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In this week’s edition of Science 101, Bwog Science Editor, Intro Bio TA, and science intro-sequence veteran Alex Tang brings you his advice on what to do if you didn’t do so hot on your first midterm. Most of us know that feeling – you log onto Canvas to check that grade from last week’s gen chem or astrophysics or immunology midterm. A midterm worth only 10% combined with the fact that you consider 60% failing screams liberal arts or something. Not that there's anything wrong with that, just curious. But yes, obviously you can. The next time you’re asked, “do you need a ride?” the answer might just be “yes.” Bring your failed midterm with you, and cry your eyes out while the pedicab man pushes the pedals. You’ll be going so fast, nobody will even see you crying. 3.) In the rubble of the crumbling Union: The Union is dead. A failed midterm is a great learning opportunity. Take the time to honestly assess the specific subject areas where your knowledge and understanding are the strongest and the weakest. Once you know what these are, you can put more study time into the weaker areas to rectify the situation. A bad midterm is pure gold when it comes to doing better. It’s no fun to revisit, but if you go through the questions or problems you missed and rework them, you’ll learn the concepts. While doing this, look for patterns to your mistakes to help you identify what to do differently next time.
Midterms and fall break are over, but you’re not feeling relaxed after that week-long vacation. Instead, you’re thinking about building a time machine to go back and redo that disappointing midterms week.
If your midterms did not go as planned, and you’re not sure about the steps to take to improve your declining grades, don’t fret. There are studying strategies, test-taking
As a student, you have many resources, and one of the best is your professors. It can be daunting to talk to a professor at first. Brenda Greiner, director of the Shepard Academic Resource Center, suggests going to office hours with a friend to ease those feelings.
“The (professors) are the experts in this discipline. They know the components students will struggle with the most,” Greiner said.
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Other students in
The University of Portland also offers students a wealth of resources in the Shepard Academic Resource Center (SARC), located in Buckley Center 101. While SARC generally advises first-year students, students considering a change in major and first-generation college students, it is also available to any student who would like academic support. If you are considering withdrawing from a class, the SARC can also assist you in making that decision.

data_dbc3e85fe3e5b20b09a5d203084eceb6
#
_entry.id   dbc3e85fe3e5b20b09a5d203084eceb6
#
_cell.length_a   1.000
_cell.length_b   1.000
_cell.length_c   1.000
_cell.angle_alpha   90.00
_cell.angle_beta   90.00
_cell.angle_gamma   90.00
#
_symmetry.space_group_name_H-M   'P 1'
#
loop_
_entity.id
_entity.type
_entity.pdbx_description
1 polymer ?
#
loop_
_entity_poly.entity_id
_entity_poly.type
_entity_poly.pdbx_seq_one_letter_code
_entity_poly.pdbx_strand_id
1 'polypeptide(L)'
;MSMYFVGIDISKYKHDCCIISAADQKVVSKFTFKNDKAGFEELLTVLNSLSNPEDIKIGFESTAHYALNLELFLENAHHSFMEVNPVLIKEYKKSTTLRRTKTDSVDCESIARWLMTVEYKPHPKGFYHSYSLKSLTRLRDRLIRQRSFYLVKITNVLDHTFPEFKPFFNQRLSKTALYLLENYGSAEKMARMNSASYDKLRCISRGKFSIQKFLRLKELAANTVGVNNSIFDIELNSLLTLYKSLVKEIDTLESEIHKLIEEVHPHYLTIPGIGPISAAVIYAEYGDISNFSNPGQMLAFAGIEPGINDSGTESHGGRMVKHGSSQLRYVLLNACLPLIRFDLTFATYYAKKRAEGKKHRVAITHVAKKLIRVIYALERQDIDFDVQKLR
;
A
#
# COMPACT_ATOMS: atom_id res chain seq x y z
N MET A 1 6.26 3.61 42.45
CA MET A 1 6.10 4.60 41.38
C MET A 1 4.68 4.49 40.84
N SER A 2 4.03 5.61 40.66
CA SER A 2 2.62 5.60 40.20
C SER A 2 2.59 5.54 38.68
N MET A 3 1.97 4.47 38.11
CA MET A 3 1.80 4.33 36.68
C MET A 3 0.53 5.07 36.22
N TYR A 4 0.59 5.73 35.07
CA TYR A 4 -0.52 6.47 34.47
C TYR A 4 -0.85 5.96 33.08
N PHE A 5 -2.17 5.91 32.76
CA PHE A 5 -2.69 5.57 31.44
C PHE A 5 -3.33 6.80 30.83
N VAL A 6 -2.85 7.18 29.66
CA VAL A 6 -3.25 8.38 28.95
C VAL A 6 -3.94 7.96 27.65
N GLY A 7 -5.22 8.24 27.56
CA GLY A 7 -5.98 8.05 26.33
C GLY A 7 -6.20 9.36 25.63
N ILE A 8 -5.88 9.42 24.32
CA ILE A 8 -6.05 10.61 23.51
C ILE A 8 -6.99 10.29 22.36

The Learning Commons in Buckley Center 163 has peer tutors for classes in the College of Arts and Sciences, the School of Nursing and the School of Business. The SARC website also has many online resources for students. All of the Shepard Academic Resource Center and Learning Commons’ resources are paid for by tuition.
“Your tutors are fellow students, which is really nice because they’ve been in your shoes and in the class,” said senior Caitlin Varquez, this year’s Orientation Assistant Coordinator.
University of Portland’s Learning Assistance Counselor Br. Tom
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Giumenta can help students integrate strategies into their schedule that enable them to manage their time more efficiently. He said he wants to help students achieve academic success with no all-nighters, stress, pressure or sleeplessness.
“(I want students to say) ‘I feel good because not only am I learning, I’m balanced, I have time for everything I want and I feel like I’ve accomplished something without stress,’
Failed Midterm Worth 15
Greiner believes every midterm should be considered feedback, not
Varquez also says that students shouldn’t neglect their health when trying to raise their grades.
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“We stress out so much that we think we can forgo self-care,” said Varquez. “(We think) ‘Oh, I really need to study, oh, I can’t work out right now because this is more important.’ But in fact, that hinders you even more because then..you can’t focus as well or you’re even more stressed.”